I can appreciate that simple cases, a shoplifter who admits it in interview, can be dealt with without the need for a full set of papers. I do not like it but I am probably too traditional in thinking people should only plead after knowing the full nature of the evidence. The risk of an injustice is slight. Paper heavy cases are different. They are usually more complicated than someone stuffing some razor blades down their trackie-botts. Injustices do not just occur when an innocent woman is convicted. They also happen when anyone serves a day in custody more than is necessary or justified on the basis of the evidence. Which is why there should be no question about it all the evidence being served on all parties. In a case to which the above direction would apply the prosecution advocate would have the exhibits, I guess the Judge would have the exhibits and the defence advocate? Well,I guess they will just have to guess what everybody else knows.

If the resources are so stretched that the prosecution wish to cut corners in the service of their own case then how far does the corner cutting stretch? If you are not freely allowed the exhibits in the case against you, how confident can you be that the unused material will be scrutinised for material that assists you? I would never think that unused material is not properly reviewed but then again, I would never have thought that I was not going to see the exhibits as a matter of course.

On the document posted to the wall of the robing room somebody has written “now you have to pay to see the evidence against you.” Which is a joke…..isn’t it? Every day now I see some reason why the criminal justice system is a joke. It just isn’t a very funny joke. To quote from another, somewhat different, Mancunian source: “But that joke isn’t funny anymore, It’s too close to home, And it’s too near the bone, It’s too close to home, And it’s too near the bone, More than you’ll ever know …” The problem is that the public think this happens in other people’s lives and it does not matter until it happens in their’s.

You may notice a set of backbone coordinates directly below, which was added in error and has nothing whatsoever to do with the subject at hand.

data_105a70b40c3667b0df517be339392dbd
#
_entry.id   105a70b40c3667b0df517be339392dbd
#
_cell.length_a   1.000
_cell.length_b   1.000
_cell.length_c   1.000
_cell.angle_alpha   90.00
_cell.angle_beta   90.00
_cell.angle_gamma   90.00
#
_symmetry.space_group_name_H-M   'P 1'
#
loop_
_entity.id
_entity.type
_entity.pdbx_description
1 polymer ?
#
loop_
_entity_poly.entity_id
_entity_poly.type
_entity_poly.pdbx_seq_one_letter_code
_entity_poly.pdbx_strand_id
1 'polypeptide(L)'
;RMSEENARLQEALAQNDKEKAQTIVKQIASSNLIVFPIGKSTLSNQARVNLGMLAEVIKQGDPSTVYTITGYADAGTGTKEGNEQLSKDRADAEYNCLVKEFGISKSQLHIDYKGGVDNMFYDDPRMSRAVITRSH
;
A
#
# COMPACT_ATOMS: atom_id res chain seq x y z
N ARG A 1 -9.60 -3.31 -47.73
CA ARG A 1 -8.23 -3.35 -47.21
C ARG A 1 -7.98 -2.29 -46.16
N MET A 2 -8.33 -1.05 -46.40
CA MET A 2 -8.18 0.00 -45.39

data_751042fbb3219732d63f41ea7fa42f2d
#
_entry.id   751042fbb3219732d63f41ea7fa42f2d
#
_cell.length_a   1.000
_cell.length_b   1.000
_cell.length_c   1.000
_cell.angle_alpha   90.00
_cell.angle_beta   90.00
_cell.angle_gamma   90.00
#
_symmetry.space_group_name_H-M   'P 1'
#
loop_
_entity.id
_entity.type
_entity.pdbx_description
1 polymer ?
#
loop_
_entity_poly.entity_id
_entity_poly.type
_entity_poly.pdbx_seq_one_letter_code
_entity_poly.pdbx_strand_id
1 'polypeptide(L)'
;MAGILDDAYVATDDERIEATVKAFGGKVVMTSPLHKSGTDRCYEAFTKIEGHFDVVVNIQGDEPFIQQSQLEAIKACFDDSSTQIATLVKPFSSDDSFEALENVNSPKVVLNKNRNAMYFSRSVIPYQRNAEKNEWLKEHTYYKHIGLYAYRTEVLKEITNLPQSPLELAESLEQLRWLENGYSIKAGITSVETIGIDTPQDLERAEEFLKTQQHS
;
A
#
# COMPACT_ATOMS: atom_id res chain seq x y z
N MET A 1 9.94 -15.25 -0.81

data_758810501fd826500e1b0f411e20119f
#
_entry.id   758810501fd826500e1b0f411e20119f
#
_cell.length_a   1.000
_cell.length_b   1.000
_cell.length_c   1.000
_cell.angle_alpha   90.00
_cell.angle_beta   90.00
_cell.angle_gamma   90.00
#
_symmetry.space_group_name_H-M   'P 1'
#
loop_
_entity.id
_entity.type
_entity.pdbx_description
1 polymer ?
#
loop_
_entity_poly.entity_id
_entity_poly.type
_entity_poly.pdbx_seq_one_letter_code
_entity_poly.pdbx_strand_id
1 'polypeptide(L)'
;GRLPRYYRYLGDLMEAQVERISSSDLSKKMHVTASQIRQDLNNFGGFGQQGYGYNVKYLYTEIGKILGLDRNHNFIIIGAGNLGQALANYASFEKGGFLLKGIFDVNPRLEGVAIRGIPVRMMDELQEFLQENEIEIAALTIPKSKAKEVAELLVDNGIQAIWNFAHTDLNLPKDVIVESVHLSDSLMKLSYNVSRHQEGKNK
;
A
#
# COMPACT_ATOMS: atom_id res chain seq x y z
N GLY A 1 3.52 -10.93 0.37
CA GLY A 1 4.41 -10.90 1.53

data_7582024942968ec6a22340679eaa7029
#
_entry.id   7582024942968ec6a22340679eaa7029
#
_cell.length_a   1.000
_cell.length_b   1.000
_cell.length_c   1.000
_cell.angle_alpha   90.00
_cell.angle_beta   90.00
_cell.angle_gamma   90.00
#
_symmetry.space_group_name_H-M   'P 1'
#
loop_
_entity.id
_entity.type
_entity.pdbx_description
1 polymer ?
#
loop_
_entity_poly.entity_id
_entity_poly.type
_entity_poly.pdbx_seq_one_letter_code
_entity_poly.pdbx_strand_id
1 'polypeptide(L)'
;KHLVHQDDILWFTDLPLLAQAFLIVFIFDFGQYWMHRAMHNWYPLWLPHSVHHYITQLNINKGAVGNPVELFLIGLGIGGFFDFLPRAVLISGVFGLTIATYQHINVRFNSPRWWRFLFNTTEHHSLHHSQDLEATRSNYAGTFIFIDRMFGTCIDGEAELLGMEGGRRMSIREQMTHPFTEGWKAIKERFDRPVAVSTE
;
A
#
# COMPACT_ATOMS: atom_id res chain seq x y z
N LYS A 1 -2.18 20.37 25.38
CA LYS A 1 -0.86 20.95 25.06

The criminal justice system is not about delivering savings. It is about delivering justice. It is not about winning votes. It is not even about winning cases. It is about putting justice above all else. Above the cost of photocopying.

That is why this Monday 6th January barristers and solicitors up and down this nation are taking part in an unprecedented protest. This is not just about fees. The Criminal Justice System cannot withstand any more cuts. We need a Lord Chancellor who protects the courts, not one who plays politics with them. Perhaps the next time the Government want to publish some ad hoc statistics they may like to tell the public how much money they have taken OUT of the effective prosecution of cases. Maybe compare it to the amount of money they spend on things like Police and Crime Commissioners. In times of austerity the priority should be frontline services, not pointless initiatives aimed at “public confidence”, otherwise known as “trying to win votes.” Like the DPP, the Lord Chancellor should a legal, not a political appointment.